Snow and ice on rural road

Driving safely in snow and icy conditions

Driving in snow and ice is never easy, but there are steps you can take to make journeys safer and reduce the risk of accidents. Before setting out, consider whether your journey is absolutely essential. If you do need to drive in snow and icy conditions, be prepared for the journey ahead.

Winter driving preparations

  • Plan your journey – Check traffic reports for road closures and remember minor roads are less likely to have been gritted than the major routes.
  • Prepare for emergencies – Keep emergency supplies in your car including an ice scraper; de-icer spray; shovel; jumper leads; first aid kit; warning triangle; torch; high-vis clothing; boots/shoes with good grip; food & drink; warm clothes/blankets; phone charger.
  • Before setting off – Clear your windscreens, windows and mirrors of snow, ice or condensation. Highway Code Rule 229 requires that you can see clearly out your windscreen and other windows. Prevent further driving hazards or dangers to yourself and other road users by removing snow or ice on the roof or bonnet of your car.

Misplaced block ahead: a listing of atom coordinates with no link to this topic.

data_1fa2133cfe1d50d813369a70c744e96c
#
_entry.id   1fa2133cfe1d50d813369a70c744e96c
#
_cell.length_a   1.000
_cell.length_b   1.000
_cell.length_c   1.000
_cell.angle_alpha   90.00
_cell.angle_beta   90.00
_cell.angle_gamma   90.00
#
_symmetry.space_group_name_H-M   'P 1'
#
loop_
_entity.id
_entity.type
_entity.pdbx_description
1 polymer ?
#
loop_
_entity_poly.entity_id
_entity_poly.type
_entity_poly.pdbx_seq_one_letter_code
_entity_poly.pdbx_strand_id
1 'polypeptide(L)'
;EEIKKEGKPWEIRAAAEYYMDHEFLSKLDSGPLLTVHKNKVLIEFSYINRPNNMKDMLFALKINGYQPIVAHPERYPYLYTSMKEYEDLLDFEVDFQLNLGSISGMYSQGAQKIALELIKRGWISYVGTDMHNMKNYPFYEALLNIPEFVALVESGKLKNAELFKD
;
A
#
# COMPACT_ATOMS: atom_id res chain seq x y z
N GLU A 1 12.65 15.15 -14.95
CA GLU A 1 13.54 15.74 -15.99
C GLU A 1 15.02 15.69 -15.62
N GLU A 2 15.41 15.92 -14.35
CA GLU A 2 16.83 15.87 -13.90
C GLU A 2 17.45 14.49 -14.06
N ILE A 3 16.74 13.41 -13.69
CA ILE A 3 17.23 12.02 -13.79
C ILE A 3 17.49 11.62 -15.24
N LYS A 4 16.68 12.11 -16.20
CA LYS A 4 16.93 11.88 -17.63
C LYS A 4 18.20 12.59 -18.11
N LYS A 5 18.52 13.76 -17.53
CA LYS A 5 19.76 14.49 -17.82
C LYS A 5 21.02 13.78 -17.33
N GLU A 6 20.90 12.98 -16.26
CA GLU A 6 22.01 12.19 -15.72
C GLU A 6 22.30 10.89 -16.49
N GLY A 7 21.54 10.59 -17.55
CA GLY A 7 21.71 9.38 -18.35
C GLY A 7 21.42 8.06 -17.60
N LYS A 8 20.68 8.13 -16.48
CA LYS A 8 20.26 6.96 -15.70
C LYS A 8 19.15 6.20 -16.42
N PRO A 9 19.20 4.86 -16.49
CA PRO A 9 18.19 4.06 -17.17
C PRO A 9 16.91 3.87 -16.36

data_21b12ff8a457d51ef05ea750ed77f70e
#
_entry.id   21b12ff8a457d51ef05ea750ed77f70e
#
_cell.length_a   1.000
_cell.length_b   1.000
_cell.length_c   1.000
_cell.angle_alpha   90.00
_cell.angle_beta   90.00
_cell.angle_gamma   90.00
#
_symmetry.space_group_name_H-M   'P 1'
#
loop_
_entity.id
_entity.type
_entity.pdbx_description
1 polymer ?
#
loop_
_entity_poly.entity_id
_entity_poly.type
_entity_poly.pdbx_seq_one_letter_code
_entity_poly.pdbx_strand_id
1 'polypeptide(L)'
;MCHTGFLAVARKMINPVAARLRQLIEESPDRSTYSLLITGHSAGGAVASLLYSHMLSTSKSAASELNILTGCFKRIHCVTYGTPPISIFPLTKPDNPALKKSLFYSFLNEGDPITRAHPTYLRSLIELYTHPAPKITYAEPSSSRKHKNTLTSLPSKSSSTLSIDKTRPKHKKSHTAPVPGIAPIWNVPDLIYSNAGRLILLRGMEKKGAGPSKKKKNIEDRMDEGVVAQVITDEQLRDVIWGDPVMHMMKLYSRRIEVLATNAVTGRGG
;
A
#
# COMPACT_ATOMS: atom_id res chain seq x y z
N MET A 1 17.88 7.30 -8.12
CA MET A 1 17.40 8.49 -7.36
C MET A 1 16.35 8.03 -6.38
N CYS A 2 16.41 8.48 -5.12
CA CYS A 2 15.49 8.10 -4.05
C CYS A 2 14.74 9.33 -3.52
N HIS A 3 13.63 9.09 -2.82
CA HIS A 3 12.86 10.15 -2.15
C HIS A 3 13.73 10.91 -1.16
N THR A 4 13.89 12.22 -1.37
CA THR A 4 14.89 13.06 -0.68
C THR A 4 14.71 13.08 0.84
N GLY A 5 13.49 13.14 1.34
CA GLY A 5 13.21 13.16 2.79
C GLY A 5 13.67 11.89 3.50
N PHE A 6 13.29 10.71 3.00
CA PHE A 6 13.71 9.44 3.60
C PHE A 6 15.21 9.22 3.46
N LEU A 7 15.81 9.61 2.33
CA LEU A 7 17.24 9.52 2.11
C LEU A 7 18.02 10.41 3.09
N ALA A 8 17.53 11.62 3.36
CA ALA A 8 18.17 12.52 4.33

• Charge your phone – Check your phone is fully charged before leaving.

Winter driving tips

  • Drive slowly and with care on all snow-covered or icy roads. Always stay roughly 10 car lengths behind other vehicles as grip is reduced and braking times are greatly increased. Anticipate bends or turning well in advance to reduce the risk of skidding.
  • Watch out for unexpected hazards. Snow-covered roads can hide potholes and dips, and even after ice starts to thaw, shaded parts of the road (such as under bridges) can remain icy.
  • Take care at junctions – Road markings can be covered by snow, making it harder to stay in the right position. Take your time, braking gently and avoid any sudden manoeuvres.

Useful links

For more winter driving tips, visit the Met Office website for advice on staying safe in snow.